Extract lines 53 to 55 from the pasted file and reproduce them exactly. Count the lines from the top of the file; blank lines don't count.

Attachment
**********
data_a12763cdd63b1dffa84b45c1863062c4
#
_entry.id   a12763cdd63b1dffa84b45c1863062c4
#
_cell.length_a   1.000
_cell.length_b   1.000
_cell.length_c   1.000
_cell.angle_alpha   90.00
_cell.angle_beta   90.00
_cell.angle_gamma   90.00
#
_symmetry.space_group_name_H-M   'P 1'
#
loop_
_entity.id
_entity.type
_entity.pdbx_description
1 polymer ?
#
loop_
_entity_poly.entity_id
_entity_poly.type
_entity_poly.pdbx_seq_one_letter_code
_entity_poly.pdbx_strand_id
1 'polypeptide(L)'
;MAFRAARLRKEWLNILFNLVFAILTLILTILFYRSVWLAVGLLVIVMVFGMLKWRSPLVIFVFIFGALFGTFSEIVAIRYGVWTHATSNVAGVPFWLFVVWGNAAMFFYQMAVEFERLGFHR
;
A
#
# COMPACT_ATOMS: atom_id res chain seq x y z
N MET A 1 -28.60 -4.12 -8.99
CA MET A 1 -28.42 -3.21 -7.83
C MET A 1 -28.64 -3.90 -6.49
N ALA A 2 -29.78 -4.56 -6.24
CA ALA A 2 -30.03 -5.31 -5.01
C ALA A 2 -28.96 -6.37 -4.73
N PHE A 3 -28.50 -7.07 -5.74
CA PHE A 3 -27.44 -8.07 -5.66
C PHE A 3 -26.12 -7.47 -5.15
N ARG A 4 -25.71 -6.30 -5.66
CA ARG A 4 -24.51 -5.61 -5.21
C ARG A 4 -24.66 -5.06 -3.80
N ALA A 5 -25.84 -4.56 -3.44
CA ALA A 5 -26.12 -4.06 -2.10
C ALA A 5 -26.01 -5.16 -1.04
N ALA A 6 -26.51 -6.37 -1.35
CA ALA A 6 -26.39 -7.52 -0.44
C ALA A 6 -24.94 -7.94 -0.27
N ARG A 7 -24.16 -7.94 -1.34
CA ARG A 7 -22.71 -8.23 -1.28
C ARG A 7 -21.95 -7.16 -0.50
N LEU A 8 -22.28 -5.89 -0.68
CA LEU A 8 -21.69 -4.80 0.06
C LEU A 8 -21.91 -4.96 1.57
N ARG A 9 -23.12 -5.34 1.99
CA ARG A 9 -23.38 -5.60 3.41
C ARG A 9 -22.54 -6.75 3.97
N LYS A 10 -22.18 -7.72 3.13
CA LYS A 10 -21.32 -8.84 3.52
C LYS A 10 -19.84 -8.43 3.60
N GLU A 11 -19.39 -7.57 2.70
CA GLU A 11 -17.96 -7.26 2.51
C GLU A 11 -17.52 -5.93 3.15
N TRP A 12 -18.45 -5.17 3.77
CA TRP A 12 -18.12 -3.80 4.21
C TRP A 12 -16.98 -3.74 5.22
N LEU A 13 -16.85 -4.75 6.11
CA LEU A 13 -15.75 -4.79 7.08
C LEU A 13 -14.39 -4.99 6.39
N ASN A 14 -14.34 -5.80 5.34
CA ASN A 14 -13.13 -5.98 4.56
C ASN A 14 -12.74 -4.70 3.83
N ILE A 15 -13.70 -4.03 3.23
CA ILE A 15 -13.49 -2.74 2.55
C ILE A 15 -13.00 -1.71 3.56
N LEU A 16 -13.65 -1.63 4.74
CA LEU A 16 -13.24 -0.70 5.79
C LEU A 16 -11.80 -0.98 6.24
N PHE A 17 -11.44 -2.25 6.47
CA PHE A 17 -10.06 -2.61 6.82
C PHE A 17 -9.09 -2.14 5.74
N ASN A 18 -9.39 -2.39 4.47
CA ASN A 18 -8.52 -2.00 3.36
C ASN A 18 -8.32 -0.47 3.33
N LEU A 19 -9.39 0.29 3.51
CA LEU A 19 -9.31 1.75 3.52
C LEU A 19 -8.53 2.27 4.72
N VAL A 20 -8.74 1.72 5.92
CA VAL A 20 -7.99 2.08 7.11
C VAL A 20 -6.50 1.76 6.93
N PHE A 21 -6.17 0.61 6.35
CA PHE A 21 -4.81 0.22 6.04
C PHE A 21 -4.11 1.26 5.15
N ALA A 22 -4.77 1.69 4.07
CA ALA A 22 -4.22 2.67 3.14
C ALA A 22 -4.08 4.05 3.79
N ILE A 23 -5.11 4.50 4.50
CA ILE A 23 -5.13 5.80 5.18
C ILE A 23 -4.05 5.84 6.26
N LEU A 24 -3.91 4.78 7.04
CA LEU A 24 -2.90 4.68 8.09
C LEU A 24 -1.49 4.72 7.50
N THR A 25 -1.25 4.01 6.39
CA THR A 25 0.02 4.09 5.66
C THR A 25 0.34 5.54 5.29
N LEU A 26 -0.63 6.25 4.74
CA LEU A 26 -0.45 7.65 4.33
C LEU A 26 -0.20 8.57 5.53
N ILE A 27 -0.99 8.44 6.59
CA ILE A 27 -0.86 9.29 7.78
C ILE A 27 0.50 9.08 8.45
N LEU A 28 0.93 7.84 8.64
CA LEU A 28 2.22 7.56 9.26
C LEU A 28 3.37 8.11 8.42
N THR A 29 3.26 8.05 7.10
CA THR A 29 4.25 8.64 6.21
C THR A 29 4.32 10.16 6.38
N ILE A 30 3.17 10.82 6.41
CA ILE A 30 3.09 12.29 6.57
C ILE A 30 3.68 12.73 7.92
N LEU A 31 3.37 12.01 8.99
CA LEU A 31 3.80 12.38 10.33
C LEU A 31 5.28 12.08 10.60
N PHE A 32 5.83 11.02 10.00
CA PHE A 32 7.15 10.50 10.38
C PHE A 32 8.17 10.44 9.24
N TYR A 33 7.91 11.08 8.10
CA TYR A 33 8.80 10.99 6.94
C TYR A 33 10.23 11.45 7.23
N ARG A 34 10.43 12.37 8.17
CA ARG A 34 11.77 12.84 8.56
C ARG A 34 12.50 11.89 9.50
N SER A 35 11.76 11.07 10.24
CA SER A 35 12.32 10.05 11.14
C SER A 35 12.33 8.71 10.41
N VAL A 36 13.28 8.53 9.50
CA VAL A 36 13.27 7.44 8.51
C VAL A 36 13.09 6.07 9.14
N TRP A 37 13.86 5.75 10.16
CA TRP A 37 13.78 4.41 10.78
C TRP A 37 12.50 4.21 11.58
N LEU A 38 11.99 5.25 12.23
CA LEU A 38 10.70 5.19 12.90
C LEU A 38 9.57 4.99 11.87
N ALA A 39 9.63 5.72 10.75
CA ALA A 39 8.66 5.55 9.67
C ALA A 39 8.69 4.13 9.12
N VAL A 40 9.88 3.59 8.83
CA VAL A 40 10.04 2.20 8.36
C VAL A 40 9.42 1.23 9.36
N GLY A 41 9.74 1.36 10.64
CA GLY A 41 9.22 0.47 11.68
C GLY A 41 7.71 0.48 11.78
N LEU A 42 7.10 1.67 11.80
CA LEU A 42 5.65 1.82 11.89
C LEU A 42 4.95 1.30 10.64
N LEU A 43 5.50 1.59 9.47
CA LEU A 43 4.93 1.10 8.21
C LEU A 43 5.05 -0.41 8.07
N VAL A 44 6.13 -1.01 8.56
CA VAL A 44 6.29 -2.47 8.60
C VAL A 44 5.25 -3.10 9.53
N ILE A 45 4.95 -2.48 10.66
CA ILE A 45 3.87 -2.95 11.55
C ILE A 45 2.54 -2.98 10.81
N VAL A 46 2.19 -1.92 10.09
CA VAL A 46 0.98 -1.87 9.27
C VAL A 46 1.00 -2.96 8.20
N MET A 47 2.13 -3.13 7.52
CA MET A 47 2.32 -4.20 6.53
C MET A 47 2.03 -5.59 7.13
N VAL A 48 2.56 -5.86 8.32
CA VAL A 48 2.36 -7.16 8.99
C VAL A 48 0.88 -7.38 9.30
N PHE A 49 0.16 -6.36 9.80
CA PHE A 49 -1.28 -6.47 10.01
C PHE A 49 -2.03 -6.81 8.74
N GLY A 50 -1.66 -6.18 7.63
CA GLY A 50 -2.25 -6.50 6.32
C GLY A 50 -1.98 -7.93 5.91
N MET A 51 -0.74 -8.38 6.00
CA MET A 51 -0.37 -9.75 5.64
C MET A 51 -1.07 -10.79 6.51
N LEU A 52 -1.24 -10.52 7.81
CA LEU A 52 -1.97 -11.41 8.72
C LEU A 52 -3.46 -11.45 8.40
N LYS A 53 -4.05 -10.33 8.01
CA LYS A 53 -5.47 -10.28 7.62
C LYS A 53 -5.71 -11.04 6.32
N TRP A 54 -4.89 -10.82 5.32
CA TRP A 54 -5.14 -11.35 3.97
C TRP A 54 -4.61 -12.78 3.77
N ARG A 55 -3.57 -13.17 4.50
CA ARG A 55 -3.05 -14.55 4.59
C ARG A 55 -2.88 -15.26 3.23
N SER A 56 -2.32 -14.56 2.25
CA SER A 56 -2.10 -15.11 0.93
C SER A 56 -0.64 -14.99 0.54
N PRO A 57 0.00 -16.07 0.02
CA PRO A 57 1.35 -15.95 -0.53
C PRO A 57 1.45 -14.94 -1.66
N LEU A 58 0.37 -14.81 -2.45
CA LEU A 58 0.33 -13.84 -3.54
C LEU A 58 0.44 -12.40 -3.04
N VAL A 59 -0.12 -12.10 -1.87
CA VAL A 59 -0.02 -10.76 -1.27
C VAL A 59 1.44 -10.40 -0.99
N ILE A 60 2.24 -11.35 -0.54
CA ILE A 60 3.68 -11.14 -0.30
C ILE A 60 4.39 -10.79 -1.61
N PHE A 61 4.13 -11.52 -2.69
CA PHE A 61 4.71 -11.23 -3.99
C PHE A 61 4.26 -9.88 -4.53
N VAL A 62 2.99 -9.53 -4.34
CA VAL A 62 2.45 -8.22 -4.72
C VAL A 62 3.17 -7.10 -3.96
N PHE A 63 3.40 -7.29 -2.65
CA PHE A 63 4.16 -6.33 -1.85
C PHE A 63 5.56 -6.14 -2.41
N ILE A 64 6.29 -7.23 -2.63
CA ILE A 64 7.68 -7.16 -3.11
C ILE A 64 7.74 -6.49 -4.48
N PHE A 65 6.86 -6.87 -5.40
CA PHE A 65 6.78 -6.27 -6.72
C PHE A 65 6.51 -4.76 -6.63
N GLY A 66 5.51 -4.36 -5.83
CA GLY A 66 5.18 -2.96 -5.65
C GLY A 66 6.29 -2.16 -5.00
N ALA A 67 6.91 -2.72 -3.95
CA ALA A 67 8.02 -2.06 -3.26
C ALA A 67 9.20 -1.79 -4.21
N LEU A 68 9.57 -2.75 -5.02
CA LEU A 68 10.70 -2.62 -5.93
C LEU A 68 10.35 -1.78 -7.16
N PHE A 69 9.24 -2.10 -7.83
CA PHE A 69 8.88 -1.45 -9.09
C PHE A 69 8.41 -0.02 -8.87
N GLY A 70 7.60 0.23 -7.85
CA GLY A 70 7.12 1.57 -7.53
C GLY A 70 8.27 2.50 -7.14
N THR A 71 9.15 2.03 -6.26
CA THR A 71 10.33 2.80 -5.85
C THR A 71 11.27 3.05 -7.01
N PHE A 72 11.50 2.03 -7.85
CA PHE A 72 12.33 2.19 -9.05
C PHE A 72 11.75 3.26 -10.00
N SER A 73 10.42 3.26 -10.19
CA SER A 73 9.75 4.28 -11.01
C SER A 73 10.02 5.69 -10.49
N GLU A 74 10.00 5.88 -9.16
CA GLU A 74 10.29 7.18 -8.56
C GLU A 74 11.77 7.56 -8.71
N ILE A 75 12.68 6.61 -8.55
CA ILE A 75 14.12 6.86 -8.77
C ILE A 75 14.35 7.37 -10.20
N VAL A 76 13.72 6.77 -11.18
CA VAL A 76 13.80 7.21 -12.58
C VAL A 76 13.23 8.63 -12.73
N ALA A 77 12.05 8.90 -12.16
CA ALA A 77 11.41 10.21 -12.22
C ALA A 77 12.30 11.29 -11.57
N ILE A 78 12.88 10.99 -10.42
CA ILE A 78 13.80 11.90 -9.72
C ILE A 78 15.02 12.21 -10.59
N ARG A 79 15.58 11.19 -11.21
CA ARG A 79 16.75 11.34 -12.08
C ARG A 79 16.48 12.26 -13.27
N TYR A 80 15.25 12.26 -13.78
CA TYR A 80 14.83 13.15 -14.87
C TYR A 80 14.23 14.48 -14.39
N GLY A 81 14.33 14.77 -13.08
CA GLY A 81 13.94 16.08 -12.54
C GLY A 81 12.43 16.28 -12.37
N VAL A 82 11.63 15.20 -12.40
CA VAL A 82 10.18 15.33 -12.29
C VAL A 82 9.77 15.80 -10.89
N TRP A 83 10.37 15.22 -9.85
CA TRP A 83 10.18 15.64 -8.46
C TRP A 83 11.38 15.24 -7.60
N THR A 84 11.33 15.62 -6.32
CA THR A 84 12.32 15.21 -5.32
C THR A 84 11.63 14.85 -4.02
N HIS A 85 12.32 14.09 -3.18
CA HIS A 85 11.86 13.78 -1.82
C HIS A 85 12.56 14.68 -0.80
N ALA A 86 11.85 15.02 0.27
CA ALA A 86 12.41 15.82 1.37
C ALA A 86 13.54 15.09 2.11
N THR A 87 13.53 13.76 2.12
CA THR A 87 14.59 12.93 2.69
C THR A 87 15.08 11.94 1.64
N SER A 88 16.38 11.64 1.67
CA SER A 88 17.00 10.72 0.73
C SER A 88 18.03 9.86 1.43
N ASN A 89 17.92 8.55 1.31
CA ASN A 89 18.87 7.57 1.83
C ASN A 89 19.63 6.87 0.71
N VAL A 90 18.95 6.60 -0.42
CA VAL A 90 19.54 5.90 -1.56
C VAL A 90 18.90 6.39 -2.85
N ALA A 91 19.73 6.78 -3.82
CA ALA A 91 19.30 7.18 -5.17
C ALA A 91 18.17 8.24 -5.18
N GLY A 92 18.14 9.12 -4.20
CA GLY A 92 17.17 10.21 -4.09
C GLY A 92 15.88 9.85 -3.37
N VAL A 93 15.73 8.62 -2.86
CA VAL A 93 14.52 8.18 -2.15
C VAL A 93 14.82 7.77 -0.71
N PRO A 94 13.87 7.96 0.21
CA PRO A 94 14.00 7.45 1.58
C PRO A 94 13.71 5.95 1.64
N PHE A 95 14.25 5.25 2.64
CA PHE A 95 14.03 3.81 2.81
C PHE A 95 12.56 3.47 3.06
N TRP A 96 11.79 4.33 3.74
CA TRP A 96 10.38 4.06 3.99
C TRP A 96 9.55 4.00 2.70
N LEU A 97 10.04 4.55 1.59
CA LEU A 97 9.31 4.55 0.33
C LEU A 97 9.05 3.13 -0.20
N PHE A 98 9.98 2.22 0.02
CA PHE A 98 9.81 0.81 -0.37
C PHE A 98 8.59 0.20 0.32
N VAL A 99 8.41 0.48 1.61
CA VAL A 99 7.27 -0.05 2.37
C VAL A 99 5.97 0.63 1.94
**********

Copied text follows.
CA LEU A 8 -21.69 -4.80 0.06
C LEU A 8 -21.91 -4.96 1.57
N ARG A 9 -23.12 -5.34 1.99